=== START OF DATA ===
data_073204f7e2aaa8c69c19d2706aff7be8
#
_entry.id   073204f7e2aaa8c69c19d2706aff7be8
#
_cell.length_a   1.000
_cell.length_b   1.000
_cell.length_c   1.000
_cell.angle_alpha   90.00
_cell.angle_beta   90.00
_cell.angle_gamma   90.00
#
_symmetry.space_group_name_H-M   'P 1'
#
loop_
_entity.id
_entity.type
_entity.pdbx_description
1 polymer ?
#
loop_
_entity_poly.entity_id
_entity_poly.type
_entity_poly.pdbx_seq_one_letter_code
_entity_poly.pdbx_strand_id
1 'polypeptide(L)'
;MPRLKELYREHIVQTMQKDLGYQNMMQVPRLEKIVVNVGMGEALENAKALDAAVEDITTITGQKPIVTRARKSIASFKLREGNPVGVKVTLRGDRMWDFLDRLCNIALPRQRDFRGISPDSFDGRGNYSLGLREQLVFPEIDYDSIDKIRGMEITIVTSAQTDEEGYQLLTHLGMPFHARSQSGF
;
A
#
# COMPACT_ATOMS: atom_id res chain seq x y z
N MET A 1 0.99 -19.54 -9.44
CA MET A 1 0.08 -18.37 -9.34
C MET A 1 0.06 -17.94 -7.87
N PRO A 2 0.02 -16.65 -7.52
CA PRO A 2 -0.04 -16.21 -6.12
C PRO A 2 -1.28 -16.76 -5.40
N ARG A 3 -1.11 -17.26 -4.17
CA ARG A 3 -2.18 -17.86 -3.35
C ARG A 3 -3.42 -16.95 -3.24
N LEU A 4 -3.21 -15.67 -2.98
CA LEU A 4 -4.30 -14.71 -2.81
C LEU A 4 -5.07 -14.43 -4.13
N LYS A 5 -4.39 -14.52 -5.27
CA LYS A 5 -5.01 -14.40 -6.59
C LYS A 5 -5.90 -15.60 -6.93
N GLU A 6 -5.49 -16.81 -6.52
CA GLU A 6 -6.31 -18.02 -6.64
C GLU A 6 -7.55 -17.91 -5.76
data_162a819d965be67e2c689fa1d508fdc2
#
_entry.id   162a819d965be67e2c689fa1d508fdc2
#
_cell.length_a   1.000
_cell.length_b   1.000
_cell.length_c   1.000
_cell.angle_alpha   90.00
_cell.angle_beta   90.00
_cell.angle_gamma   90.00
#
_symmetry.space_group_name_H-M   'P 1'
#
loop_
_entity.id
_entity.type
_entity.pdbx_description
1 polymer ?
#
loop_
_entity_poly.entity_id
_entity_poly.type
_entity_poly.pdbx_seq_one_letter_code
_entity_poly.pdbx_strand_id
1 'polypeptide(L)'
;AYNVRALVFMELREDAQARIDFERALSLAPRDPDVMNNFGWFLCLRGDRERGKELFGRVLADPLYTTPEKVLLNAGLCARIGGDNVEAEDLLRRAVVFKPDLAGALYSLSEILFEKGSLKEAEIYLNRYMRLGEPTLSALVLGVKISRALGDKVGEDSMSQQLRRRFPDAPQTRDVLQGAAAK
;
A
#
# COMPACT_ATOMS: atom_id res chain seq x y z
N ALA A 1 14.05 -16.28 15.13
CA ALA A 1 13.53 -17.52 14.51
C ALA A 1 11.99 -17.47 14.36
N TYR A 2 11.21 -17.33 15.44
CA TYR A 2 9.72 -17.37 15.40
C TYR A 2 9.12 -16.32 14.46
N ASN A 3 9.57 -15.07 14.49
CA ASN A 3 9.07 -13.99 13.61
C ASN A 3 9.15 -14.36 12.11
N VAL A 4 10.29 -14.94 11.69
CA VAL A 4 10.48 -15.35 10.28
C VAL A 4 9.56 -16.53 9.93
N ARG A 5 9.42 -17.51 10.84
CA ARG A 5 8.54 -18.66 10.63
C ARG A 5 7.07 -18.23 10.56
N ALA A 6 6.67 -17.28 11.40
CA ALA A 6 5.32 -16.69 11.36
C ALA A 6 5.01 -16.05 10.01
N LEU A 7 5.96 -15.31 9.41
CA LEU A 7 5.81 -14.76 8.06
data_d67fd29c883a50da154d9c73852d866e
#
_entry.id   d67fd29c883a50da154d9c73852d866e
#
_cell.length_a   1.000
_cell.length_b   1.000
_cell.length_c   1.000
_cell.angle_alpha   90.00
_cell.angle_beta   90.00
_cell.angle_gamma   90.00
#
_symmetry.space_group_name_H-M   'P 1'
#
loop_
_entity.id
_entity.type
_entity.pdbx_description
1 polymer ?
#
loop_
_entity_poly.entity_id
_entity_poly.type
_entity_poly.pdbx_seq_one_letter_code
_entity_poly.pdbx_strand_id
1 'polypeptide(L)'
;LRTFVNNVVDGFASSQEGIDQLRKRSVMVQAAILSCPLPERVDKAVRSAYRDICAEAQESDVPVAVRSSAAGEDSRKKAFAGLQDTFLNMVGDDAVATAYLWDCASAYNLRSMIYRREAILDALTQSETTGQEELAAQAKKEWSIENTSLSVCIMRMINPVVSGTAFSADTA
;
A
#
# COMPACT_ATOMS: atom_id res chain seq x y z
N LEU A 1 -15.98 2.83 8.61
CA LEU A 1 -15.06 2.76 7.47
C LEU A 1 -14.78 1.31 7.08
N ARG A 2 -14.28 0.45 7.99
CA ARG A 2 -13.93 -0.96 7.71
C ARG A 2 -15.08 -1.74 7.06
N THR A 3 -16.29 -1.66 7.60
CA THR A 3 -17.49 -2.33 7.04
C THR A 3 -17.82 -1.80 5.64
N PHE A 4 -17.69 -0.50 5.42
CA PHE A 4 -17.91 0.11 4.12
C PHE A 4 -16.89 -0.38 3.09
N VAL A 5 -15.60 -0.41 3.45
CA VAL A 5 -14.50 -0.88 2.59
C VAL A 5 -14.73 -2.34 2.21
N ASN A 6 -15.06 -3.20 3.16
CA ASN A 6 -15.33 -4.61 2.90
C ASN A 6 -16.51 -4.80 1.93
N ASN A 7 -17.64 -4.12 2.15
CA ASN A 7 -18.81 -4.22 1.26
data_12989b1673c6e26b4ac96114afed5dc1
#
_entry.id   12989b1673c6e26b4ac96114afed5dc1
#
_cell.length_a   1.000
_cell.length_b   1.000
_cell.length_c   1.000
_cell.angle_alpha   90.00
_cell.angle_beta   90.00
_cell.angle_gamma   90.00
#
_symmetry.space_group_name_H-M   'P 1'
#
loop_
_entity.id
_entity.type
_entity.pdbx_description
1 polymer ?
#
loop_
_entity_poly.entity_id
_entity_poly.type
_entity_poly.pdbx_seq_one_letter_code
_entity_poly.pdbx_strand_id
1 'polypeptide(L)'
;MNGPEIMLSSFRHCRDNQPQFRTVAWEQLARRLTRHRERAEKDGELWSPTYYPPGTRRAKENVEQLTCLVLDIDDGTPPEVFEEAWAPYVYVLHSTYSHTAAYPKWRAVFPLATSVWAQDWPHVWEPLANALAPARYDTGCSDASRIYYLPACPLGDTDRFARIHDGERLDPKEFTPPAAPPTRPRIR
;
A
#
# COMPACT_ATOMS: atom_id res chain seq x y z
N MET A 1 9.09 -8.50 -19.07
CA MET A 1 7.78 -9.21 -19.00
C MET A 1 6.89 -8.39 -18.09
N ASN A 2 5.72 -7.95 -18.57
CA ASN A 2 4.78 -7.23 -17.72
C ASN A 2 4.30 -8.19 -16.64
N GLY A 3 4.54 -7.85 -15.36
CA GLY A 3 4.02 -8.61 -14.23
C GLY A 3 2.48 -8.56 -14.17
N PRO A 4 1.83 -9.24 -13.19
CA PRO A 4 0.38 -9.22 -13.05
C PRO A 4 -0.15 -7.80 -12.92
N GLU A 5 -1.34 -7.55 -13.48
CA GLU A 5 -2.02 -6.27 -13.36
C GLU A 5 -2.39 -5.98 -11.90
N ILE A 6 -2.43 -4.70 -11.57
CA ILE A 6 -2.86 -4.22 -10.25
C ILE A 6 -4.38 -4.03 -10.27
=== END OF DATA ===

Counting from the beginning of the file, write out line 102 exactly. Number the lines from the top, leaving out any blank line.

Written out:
#